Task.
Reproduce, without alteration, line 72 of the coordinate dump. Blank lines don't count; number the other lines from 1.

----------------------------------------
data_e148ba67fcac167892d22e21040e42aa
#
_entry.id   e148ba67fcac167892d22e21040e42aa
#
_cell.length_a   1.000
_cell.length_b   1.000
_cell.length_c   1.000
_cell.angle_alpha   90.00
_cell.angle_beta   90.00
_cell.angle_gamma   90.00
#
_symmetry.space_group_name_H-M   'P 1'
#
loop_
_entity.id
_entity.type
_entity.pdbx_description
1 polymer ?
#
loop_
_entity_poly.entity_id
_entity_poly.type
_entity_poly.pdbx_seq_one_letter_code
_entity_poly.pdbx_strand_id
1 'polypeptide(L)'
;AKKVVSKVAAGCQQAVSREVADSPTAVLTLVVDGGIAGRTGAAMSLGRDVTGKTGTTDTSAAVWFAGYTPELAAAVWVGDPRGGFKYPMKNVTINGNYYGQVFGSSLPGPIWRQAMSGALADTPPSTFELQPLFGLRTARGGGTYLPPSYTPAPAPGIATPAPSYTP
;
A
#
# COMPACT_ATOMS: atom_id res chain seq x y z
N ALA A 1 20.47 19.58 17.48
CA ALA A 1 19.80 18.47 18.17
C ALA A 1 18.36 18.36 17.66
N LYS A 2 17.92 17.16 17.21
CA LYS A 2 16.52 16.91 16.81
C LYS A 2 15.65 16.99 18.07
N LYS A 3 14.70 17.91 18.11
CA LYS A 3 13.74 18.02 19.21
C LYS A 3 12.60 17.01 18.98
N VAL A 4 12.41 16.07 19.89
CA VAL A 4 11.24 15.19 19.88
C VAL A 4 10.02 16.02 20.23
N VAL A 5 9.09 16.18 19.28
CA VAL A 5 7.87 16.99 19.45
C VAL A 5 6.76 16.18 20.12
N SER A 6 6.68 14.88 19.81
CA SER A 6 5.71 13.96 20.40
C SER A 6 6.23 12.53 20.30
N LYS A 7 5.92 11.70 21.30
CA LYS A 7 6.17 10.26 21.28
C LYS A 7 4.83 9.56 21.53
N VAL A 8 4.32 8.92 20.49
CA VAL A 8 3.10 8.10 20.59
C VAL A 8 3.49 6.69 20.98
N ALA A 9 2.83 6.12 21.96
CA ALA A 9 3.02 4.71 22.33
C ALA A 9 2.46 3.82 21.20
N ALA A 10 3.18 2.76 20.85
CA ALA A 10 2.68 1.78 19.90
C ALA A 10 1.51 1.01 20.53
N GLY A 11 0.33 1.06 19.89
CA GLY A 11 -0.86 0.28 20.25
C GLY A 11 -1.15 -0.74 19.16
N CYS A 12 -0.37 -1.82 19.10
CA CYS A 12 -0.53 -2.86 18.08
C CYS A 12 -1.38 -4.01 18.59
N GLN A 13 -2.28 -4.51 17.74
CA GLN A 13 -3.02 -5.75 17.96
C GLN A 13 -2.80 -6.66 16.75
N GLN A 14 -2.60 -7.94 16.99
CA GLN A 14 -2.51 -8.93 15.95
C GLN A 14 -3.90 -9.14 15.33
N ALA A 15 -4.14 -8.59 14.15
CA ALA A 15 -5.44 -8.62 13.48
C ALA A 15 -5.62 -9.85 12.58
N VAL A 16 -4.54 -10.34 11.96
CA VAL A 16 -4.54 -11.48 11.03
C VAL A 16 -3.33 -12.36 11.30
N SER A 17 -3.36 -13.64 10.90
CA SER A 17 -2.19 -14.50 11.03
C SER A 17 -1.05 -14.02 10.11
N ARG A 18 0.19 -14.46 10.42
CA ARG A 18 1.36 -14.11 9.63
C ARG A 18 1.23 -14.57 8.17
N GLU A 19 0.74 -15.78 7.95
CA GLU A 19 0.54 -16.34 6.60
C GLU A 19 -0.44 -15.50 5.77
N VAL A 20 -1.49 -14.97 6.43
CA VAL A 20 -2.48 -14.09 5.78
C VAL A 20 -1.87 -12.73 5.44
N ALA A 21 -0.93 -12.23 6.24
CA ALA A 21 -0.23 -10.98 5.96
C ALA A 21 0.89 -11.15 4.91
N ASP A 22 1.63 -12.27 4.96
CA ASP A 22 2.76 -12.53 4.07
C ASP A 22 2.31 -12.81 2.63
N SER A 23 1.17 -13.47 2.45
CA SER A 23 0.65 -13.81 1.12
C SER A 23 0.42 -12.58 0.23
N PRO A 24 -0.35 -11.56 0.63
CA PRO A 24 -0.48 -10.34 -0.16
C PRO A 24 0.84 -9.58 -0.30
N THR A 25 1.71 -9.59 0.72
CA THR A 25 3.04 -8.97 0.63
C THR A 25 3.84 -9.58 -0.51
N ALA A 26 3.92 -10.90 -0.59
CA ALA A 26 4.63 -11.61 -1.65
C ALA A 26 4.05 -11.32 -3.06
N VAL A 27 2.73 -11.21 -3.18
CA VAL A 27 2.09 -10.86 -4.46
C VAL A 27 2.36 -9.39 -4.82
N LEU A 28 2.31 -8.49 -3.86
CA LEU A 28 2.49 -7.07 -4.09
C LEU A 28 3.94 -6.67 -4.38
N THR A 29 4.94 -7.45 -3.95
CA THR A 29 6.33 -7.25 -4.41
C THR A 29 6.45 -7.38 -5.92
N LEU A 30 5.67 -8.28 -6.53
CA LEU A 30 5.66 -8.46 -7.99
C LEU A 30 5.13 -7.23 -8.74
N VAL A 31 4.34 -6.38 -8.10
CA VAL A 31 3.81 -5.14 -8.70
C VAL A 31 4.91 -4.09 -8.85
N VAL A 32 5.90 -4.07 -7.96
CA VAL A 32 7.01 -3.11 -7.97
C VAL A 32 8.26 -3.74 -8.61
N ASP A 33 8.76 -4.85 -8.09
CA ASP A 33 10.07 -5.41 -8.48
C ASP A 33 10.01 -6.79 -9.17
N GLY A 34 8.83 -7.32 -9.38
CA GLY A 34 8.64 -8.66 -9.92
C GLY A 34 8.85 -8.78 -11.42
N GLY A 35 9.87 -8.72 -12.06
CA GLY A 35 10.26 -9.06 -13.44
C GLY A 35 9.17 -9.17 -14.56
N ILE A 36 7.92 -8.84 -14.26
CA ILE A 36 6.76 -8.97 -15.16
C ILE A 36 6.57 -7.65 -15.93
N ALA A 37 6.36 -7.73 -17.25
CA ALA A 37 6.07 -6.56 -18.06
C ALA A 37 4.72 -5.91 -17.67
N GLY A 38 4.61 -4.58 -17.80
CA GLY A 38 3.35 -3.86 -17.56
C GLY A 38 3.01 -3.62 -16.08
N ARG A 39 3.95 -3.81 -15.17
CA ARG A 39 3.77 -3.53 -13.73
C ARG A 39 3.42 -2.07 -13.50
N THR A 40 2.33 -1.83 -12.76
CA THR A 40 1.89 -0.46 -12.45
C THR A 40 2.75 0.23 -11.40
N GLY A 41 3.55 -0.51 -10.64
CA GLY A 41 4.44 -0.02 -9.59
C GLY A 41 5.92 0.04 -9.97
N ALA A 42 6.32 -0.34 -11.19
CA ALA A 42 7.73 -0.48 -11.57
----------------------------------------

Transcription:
C GLN A 14 -3.90 -9.14 15.33